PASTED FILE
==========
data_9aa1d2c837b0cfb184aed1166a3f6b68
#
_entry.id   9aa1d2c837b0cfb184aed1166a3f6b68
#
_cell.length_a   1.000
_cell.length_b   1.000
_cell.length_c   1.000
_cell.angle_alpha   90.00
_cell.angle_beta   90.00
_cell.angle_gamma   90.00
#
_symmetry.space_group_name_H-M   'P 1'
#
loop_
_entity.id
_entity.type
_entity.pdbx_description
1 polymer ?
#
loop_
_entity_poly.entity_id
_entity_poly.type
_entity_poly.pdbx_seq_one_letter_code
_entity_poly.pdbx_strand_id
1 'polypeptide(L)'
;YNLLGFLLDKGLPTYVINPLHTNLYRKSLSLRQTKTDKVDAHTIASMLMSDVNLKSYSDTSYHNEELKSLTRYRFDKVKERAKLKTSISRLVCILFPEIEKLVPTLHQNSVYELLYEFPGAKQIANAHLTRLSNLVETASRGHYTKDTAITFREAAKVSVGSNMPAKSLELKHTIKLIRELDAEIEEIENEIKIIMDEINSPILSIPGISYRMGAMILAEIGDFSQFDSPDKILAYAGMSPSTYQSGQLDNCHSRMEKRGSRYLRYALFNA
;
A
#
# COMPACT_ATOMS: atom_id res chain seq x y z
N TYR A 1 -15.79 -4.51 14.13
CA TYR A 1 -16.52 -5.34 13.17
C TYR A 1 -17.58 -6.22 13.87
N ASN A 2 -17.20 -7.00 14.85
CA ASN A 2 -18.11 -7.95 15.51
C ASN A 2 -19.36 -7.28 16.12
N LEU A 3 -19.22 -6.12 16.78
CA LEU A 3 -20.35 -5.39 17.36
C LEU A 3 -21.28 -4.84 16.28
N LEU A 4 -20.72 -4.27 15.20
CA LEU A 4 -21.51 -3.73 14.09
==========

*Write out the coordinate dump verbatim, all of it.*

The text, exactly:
data_9aa1d2c837b0cfb184aed1166a3f6b68
#
_entry.id   9aa1d2c837b0cfb184aed1166a3f6b68
#
_cell.length_a   1.000
_cell.length_b   1.000
_cell.length_c   1.000
_cell.angle_alpha   90.00
_cell.angle_beta   90.00
_cell.angle_gamma   90.00
#
_symmetry.space_group_name_H-M   'P 1'
#
loop_
_entity.id
_entity.type
_entity.pdbx_description
1 polymer ?
#
loop_
_entity_poly.entity_id
_entity_poly.type
_entity_poly.pdbx_seq_one_letter_code
_entity_poly.pdbx_strand_id
1 'polypeptide(L)'
;YNLLGFLLDKGLPTYVINPLHTNLYRKSLSLRQTKTDKVDAHTIASMLMSDVNLKSYSDTSYHNEELKSLTRYRFDKVKERAKLKTSISRLVCILFPEIEKLVPTLHQNSVYELLYEFPGAKQIANAHLTRLSNLVETASRGHYTKDTAITFREAAKVSVGSNMPAKSLELKHTIKLIRELDAEIEEIENEIKIIMDEINSPILSIPGISYRMGAMILAEIGDFSQFDSPDKILAYAGMSPSTYQSGQLDNCHSRMEKRGSRYLRYALFNA
;
A
#
# COMPACT_ATOMS: atom_id res chain seq x y z
N TYR A 1 -15.79 -4.51 14.13
CA TYR A 1 -16.52 -5.34 13.17
C TYR A 1 -17.58 -6.22 13.87
N ASN A 2 -17.20 -7.00 14.85
CA ASN A 2 -18.11 -7.95 15.51
C ASN A 2 -19.36 -7.28 16.12
N LEU A 3 -19.22 -6.12 16.78
CA LEU A 3 -20.35 -5.39 17.36
C LEU A 3 -21.28 -4.84 16.28
N LEU A 4 -20.72 -4.27 15.20
CA LEU A 4 -21.51 -3.73 14.09